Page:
One way of stress testing credit risk under the Internal Capital Adequacy and Assessment Process (ICAAP) is to stress test the rating grades transition matrix. In the post below we will first look at how a rating grades transition matrix is constructed.
Transition matrix stress test
We will first consider some preliminary calculations before we discuss the transition matrix stress tests.
How to construct a transition matrix
A transition matrix is a numerical representation of the changes in a population that can be described by a fixed countable number of attributes (e.g. rating grades). Each member of the population can only take on one of the attributes at any point in time. The transition matrix displays how the attributes assigned to a member of the population change over time between two distinct dates. The members of the population are the counterparties. Finally the movement can be quantified by absolute numbers or by some underlying monetary value. We use outstanding balances to quantify the movement.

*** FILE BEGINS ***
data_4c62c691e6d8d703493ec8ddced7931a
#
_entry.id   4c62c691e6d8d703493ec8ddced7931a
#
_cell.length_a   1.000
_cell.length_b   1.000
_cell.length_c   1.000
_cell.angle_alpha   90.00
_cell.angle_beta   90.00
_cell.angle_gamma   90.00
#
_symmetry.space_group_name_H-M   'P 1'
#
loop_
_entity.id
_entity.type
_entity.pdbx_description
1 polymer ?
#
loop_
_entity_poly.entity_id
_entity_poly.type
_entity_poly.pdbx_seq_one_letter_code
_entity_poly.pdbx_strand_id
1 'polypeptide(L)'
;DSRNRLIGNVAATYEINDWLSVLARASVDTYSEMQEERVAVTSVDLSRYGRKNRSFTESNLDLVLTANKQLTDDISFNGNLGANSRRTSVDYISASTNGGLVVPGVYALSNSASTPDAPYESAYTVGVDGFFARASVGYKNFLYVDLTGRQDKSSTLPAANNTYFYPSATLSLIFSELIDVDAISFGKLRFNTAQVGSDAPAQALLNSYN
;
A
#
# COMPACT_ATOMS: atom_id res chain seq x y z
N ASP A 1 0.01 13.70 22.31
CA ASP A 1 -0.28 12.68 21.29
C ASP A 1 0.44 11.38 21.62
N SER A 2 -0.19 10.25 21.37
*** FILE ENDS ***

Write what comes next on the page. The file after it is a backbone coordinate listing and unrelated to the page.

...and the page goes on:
Generating a transition matrix consists of the following steps:
- Determine frequency of transition, e.g. quarterly
- Determine credit ratings for start of period
- Determine credit ratings for end of period
- Determine outstanding exposure at the end of the period: The outstanding exposure at the end of the period is adjusted for any additional exposure taken after the start of period. This ensures that the transition amount is always a sub set of the original outstanding exposure.
- Finally, a transition matrix is calculated for each industry.
We have reviewed the step-by-step methodology for constructing a ratings grade transition matrix. In the next post we will look at the step-by-step procedure for deriving expected classification rates for the current loan portfolio.